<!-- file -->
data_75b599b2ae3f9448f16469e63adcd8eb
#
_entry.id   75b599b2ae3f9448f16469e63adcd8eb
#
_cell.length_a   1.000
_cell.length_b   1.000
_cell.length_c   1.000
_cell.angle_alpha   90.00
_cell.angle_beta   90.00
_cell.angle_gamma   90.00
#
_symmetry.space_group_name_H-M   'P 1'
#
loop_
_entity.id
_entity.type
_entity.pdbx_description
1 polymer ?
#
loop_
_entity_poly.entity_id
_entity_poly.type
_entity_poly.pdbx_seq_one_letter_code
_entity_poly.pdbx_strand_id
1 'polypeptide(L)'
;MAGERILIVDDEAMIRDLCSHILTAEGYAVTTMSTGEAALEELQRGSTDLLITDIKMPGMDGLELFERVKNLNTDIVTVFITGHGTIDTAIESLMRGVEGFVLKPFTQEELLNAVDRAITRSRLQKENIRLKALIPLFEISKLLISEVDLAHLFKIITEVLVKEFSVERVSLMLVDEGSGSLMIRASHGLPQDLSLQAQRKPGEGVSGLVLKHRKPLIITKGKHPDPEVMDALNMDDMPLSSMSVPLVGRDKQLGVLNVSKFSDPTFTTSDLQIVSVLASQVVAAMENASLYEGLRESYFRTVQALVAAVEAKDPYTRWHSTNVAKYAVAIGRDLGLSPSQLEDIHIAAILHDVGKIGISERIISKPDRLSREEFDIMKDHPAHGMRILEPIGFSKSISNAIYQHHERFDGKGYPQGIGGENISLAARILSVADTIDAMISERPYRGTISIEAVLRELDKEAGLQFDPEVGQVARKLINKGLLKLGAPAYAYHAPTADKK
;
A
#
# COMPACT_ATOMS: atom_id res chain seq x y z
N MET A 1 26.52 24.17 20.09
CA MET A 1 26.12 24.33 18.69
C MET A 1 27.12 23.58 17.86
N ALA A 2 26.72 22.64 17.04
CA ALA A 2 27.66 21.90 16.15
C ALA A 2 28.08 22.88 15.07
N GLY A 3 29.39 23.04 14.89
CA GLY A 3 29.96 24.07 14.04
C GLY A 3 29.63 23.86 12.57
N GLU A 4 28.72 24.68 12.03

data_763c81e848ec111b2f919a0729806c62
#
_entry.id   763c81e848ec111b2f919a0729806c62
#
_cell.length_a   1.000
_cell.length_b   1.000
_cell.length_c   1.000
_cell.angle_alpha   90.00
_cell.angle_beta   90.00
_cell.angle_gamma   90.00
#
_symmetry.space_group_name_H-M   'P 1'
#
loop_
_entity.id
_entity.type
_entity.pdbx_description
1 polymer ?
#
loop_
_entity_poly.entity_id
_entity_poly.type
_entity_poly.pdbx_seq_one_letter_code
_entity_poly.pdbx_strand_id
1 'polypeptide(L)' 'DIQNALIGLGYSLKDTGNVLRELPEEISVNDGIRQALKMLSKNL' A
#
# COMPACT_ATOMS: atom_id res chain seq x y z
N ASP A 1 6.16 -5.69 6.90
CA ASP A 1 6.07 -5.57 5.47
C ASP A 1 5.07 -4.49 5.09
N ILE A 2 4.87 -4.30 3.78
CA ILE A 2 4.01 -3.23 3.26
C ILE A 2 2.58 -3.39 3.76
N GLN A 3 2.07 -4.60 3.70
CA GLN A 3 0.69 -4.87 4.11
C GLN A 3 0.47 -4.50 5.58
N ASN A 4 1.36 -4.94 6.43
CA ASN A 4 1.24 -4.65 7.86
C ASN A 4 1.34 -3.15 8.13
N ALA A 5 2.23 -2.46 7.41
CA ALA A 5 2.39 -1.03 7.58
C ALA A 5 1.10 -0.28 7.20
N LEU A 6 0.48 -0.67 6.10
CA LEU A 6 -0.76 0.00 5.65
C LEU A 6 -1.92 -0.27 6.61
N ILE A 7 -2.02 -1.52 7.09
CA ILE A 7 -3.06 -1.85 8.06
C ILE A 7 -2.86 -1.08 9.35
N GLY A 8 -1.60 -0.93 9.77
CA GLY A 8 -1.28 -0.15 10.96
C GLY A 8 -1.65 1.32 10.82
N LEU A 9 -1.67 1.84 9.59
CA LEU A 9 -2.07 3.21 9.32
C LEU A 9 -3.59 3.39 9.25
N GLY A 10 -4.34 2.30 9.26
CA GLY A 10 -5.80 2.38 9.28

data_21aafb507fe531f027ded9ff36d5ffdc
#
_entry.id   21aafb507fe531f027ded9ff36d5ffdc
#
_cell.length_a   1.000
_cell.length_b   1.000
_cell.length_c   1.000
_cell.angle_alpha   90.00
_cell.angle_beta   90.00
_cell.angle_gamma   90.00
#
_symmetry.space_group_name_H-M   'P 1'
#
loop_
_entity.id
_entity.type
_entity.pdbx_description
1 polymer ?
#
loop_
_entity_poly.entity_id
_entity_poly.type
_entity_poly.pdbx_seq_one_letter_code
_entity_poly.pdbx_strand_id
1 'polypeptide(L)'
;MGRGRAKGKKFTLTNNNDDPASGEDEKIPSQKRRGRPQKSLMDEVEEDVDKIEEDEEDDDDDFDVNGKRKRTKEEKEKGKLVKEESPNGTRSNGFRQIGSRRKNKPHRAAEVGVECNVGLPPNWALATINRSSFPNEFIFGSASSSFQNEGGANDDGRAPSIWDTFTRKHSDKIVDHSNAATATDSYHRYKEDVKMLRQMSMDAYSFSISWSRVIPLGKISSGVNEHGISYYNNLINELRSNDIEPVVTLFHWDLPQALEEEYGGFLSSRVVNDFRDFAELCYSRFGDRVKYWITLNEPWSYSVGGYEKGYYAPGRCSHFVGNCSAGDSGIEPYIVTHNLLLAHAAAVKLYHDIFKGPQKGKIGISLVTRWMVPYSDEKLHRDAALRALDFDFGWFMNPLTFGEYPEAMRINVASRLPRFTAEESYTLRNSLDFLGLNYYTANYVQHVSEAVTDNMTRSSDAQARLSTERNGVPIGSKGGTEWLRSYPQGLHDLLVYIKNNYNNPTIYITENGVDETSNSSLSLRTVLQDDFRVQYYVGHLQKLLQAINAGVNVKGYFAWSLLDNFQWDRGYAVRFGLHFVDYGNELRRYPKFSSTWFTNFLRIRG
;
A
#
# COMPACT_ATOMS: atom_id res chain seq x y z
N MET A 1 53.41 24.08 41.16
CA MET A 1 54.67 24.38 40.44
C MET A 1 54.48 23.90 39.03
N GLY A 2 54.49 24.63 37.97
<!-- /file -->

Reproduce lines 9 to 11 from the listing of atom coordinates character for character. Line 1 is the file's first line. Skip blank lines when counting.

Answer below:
_cell.angle_beta   90.00
_cell.angle_gamma   90.00
#